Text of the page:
By: Nicole Seguin
Last week the New England Journal of Medicine (NJEM) brought to light a saddening issue about addiction and pharmaceutical pain medication, namely OxyContin. While this is an important issue to raise for public discussion, I found that the media coverage of this story lacked some context. Our society is still developing our understanding of addiction, be it of illicit substances or the abuse of pharmaceutical medication, and so we need to constantly evaluate and reevaluate our policies on this issue. Those policies have national, and international, consequences.
The pharmaceutical painkiller OxyContin contains oxycodone, which, like heroin, is derived from opium poppies. Since its introduction a growing number of patients prescribed the substance, as well as people who bought the drug illegally, have become addicted. This has prompted the manufacturer to change the formula of the OxyContin pill in 2010 to make it more difficult to inject or inhale. After the formula was changed, the name of the drug was changed as well, to OxyNeo. The letter published by NJEM showed that since the change to the formula, rates of opioid substance abuse, and the substance used, changed drastically. Those who identified OxyContin as their primary drug used dropped by over 20% just one year later. Over the same time period, use of other opioids such as Fentanyl and hydromorphone rose by over 12%. The substance used to 'get high' in the past month was also asked of respondents, and use of heroin was found to have almost doubled. Read more »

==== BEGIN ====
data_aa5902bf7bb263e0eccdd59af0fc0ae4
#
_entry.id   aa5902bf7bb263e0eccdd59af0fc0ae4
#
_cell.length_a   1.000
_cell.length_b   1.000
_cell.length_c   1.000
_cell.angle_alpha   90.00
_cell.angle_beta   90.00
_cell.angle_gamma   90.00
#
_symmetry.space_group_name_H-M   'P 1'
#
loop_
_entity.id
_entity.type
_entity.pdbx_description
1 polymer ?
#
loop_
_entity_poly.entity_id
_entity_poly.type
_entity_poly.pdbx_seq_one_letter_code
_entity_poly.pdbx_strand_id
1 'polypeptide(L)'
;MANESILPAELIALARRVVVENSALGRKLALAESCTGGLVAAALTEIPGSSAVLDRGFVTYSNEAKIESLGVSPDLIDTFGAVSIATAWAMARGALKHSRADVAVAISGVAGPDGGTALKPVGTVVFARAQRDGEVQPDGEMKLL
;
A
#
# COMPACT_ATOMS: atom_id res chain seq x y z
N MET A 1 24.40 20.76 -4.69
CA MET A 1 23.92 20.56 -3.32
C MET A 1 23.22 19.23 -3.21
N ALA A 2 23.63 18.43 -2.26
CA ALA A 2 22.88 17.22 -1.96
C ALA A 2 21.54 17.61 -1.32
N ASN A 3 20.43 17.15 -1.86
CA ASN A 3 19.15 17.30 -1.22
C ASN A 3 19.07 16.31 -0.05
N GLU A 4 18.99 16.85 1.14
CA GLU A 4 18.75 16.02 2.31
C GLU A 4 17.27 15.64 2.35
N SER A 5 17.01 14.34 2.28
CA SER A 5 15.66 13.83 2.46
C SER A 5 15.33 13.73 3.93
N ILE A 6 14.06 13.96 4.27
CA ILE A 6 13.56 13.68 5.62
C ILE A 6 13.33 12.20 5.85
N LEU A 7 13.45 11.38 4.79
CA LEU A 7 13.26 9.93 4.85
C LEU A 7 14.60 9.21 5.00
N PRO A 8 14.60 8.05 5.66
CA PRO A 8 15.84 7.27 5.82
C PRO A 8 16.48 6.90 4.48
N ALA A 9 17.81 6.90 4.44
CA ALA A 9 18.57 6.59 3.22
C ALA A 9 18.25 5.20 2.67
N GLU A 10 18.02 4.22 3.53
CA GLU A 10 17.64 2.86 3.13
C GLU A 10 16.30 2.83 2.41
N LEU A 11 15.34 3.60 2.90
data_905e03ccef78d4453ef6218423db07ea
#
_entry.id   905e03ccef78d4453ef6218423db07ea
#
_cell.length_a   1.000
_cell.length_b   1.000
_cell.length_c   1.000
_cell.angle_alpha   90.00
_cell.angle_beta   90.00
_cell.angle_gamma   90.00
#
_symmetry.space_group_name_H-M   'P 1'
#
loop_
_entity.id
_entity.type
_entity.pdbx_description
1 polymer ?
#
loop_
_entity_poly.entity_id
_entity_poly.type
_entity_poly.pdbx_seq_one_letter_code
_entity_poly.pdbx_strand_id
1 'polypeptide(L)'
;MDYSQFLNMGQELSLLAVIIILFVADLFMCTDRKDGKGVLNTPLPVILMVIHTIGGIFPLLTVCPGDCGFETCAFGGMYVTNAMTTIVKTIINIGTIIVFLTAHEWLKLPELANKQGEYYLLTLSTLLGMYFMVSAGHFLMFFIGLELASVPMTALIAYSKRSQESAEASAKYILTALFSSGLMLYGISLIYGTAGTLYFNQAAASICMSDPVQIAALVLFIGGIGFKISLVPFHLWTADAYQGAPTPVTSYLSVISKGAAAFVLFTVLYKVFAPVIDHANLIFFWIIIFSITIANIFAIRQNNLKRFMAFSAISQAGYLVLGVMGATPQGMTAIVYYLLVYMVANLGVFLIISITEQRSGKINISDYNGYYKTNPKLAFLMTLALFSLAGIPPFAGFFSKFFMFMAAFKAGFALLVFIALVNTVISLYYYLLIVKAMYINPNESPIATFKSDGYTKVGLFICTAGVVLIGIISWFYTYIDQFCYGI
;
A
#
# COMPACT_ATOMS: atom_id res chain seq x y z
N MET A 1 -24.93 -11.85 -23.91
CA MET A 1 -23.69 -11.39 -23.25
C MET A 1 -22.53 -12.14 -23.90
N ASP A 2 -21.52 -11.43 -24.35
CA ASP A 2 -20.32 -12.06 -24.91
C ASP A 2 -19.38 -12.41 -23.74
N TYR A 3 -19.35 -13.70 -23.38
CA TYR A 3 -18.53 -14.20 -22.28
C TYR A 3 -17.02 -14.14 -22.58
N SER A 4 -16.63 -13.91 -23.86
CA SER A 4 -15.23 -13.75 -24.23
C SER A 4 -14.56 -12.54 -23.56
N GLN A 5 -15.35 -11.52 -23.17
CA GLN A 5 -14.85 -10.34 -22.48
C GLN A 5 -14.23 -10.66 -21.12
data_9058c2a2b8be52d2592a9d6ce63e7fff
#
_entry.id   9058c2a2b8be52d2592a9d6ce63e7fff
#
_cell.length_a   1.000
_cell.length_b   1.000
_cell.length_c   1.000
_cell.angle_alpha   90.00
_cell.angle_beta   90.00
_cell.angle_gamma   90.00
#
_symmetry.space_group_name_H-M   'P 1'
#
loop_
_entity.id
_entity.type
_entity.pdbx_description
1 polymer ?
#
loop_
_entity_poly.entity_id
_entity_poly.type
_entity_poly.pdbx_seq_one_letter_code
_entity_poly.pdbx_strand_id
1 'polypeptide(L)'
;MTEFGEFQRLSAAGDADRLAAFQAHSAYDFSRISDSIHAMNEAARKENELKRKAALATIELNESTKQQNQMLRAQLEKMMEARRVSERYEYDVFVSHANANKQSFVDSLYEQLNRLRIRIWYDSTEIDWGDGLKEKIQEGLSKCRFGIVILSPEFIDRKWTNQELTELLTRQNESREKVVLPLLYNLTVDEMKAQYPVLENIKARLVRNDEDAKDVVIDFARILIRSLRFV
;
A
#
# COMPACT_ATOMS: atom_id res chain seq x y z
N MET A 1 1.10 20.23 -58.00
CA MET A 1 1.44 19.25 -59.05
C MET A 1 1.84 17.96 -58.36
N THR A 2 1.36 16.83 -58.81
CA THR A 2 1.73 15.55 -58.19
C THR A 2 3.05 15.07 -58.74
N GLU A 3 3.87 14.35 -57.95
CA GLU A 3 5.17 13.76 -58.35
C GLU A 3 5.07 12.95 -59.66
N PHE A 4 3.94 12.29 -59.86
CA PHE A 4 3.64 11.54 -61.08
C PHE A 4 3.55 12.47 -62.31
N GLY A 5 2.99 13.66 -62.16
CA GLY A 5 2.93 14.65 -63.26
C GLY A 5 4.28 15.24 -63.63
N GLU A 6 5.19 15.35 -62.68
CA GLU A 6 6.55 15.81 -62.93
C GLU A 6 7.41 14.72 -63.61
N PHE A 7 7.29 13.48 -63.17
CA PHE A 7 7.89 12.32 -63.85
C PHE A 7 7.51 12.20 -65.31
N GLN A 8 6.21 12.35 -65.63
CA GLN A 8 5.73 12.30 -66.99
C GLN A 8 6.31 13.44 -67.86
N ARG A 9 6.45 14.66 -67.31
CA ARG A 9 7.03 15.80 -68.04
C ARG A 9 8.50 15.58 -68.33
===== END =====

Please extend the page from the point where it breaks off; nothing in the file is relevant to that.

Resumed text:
The province is placing new restrictions on people's access to the prescription painkiller OxyContin in an effort to curb the illegal use of the drug.
OxyContin, a derivative of the opium poppy, is highly addictive and known on the street as "Hillbilly Heroin" because of the narcotic effects it produces.
The illegal sale of the drug has been increasing on the streets of Winnipeg in recent years.
A single tablet can sell for as little as $5, depending on available supply. In rural areas of Manitoba, the drug is often sold for much more, sometimes as high as $40 per dose.Read more »
Specifically, Goard said there has been an increase in the use of OxyContin, a medication generally prescribed for the relief of severe pain.
Sault pharmacist Manuel dos Reis, in response to a question about mortality rates related to use of prescription opioid painkillers locally, said, "Guaranteed. I have had patients pass away from overdoses. That is not anything new."